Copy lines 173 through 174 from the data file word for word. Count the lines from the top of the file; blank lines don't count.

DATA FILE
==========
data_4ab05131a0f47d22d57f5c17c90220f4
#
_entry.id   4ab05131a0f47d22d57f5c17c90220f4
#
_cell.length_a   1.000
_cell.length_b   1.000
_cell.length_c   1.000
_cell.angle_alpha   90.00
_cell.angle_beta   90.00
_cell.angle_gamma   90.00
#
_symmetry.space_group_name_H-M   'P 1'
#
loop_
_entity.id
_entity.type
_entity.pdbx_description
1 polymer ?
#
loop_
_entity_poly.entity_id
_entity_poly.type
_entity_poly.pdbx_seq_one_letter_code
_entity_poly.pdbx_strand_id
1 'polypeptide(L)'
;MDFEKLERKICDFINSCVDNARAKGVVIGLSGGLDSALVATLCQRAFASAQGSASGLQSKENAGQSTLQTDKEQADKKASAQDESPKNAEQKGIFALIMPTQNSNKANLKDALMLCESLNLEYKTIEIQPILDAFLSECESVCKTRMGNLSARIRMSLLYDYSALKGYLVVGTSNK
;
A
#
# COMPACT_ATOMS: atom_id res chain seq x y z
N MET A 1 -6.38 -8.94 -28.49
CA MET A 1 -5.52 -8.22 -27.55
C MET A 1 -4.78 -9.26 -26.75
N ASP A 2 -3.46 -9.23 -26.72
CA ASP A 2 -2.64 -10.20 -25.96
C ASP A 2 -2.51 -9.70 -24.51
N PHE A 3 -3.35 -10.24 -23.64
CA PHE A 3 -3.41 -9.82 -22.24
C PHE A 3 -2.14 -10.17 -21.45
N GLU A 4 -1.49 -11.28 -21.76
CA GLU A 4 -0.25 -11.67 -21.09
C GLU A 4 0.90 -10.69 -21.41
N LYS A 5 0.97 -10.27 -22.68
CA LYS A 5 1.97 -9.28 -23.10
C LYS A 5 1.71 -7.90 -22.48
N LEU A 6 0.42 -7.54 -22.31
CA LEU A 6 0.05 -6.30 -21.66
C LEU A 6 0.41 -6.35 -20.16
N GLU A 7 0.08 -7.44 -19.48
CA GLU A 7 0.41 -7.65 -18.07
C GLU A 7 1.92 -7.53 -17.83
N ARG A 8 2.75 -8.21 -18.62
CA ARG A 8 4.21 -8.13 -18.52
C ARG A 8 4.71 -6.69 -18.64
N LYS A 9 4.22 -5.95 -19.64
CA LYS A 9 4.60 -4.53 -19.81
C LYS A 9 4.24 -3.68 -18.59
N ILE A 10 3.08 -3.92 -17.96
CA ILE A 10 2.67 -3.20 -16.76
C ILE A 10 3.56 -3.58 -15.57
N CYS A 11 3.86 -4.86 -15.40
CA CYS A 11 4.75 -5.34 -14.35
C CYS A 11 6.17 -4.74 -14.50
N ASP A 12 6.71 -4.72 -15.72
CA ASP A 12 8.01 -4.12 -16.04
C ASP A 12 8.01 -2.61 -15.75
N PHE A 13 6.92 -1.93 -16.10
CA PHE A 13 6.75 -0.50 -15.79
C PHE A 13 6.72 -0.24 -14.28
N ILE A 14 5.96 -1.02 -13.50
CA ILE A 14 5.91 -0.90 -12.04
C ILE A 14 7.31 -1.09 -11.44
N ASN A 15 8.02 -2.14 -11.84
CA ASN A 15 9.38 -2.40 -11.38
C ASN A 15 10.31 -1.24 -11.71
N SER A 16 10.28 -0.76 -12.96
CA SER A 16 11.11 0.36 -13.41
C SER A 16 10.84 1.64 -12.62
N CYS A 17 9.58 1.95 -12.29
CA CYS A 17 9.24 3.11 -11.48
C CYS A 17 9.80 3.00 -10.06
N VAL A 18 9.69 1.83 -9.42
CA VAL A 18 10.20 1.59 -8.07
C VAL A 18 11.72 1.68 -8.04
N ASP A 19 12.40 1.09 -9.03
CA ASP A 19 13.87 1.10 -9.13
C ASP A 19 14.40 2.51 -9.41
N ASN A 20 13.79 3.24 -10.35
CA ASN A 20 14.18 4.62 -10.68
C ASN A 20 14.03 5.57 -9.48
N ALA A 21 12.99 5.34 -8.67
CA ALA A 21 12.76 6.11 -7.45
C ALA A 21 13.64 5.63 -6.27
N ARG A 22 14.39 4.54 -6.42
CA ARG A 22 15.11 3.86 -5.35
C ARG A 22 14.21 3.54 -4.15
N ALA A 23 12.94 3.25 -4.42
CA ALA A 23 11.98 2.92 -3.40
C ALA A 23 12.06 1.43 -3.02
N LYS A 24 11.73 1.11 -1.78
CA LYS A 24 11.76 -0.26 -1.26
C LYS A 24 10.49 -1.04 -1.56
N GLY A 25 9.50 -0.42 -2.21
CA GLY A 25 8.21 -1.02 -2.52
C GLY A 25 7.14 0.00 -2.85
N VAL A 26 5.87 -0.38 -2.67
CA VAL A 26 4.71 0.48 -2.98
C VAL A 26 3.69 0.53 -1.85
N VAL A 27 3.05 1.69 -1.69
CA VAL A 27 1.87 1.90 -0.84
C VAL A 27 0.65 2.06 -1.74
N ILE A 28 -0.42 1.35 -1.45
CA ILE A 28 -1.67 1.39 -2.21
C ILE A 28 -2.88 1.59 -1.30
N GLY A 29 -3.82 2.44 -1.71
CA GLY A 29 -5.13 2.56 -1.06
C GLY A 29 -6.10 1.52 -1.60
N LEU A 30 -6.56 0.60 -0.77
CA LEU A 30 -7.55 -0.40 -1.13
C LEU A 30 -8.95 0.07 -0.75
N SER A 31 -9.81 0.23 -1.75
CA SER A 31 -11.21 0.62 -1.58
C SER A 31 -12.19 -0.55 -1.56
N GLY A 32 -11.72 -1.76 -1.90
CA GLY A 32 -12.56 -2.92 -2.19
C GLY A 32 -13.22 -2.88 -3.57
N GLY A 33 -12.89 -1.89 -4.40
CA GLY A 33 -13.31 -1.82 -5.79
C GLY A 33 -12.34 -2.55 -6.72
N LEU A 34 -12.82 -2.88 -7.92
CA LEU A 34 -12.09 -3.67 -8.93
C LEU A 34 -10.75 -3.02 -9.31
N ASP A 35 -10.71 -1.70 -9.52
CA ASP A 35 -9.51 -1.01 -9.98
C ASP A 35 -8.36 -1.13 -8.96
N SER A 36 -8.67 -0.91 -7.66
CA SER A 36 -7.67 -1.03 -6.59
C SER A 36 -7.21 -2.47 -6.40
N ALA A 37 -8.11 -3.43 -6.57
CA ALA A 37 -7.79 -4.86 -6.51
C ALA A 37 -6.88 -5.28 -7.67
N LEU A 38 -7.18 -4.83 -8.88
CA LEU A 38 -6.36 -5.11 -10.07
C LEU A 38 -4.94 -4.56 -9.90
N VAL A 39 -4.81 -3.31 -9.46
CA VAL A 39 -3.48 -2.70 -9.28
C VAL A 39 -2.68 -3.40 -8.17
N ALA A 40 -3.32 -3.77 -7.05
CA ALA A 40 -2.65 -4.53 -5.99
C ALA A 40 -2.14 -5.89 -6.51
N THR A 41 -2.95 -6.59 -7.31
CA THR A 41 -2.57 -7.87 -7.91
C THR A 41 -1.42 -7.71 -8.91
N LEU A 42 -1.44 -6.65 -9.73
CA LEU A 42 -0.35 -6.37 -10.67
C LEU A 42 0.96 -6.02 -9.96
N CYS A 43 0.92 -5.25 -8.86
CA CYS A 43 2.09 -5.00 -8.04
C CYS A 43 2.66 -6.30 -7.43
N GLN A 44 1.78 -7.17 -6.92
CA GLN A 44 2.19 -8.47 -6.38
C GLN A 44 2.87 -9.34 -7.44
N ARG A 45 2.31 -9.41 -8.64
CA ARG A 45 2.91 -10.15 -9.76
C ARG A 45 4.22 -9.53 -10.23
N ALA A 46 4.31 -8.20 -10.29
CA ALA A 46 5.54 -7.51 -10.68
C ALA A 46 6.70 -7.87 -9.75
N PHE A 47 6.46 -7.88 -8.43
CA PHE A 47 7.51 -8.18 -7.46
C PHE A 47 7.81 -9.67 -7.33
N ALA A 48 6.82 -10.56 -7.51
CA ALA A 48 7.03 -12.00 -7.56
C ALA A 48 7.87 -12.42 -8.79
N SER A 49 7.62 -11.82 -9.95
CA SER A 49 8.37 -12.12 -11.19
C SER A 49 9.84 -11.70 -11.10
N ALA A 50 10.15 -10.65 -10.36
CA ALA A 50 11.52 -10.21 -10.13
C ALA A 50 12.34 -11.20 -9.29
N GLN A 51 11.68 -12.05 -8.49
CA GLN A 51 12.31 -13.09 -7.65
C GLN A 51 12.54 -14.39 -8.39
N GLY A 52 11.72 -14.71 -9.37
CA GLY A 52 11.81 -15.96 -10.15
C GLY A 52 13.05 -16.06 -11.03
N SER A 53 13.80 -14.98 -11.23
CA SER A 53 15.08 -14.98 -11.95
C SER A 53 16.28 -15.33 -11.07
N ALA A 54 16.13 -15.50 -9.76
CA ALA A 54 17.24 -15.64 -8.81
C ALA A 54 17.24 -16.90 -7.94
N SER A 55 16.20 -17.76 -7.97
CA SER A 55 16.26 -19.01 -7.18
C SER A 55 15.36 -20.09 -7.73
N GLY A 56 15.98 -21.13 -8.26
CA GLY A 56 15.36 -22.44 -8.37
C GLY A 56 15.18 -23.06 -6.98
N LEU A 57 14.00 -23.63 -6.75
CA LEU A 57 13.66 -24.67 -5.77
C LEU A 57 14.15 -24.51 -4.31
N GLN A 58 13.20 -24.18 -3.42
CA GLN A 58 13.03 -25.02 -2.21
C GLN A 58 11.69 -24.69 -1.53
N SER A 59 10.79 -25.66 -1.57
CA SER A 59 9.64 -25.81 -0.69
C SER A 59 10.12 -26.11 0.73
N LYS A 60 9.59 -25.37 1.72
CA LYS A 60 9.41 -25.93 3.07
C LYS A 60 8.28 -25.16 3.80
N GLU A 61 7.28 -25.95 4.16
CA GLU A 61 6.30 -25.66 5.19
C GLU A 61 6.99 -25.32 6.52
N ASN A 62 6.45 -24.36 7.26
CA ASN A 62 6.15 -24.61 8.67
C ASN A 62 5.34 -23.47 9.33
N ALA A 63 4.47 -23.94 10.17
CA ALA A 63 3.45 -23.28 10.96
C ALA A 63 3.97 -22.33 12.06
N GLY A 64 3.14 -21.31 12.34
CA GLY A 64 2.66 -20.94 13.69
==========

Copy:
CA ALA A 48 7.03 -12.00 -7.56
C ALA A 48 7.87 -12.42 -8.79